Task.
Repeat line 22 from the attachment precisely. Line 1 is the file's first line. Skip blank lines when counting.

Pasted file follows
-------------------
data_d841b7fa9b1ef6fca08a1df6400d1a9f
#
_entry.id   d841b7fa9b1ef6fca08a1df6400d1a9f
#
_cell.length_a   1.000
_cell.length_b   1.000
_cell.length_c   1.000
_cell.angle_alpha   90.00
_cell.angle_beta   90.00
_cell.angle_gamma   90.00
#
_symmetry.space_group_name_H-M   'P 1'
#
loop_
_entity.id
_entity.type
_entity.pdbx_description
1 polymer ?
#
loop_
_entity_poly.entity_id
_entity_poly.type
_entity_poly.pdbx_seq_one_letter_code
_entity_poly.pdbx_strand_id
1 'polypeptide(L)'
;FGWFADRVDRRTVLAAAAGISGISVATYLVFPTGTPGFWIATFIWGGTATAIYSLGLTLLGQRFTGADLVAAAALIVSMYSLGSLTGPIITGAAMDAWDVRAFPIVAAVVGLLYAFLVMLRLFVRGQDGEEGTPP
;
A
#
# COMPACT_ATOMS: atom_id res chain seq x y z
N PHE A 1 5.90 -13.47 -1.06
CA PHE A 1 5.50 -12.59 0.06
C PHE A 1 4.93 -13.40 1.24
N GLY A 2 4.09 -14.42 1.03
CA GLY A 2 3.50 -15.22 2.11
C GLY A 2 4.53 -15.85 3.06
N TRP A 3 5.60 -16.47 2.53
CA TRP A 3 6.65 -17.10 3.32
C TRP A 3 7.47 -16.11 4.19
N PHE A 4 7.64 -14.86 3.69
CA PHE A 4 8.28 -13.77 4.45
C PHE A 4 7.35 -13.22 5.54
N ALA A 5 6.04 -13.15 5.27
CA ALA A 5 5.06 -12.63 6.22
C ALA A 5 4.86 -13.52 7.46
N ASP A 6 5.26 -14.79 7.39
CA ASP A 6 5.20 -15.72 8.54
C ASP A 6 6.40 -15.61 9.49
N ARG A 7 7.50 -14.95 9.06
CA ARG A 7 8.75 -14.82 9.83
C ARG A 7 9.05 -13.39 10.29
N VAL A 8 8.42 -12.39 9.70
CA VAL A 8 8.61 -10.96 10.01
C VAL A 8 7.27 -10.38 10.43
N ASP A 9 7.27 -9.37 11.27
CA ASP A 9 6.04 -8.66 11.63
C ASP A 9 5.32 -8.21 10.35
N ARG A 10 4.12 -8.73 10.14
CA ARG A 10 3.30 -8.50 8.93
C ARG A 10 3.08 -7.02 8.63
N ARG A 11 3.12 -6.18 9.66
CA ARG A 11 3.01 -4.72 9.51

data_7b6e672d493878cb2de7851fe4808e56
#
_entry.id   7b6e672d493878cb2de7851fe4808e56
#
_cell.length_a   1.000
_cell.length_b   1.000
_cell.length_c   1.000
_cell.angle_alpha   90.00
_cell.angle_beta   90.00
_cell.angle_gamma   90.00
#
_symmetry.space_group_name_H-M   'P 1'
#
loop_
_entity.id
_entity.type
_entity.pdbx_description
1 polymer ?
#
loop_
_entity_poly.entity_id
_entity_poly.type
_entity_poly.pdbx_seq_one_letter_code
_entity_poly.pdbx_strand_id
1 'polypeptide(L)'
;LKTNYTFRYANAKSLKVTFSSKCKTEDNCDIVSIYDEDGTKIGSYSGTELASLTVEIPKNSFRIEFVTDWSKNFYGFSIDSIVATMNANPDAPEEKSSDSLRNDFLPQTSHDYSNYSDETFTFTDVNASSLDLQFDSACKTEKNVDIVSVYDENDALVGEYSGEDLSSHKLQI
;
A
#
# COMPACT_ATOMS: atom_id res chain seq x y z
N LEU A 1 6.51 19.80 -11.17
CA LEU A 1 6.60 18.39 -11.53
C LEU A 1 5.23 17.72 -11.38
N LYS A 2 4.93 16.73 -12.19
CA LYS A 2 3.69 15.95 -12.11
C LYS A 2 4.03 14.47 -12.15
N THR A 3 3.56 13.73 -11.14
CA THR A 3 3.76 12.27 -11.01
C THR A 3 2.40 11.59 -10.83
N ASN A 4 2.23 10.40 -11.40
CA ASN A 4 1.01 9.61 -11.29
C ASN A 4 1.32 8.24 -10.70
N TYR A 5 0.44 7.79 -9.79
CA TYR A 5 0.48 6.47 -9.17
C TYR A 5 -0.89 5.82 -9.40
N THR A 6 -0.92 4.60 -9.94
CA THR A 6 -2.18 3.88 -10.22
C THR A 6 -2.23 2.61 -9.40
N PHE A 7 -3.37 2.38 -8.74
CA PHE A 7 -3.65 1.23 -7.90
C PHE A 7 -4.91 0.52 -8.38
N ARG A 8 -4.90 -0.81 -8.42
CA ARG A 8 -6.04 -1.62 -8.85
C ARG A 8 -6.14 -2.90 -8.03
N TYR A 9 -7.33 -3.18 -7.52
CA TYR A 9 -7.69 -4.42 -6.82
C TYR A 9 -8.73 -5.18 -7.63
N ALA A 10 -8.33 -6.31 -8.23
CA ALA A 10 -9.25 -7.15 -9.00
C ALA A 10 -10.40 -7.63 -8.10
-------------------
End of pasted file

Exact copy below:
_entity_poly.type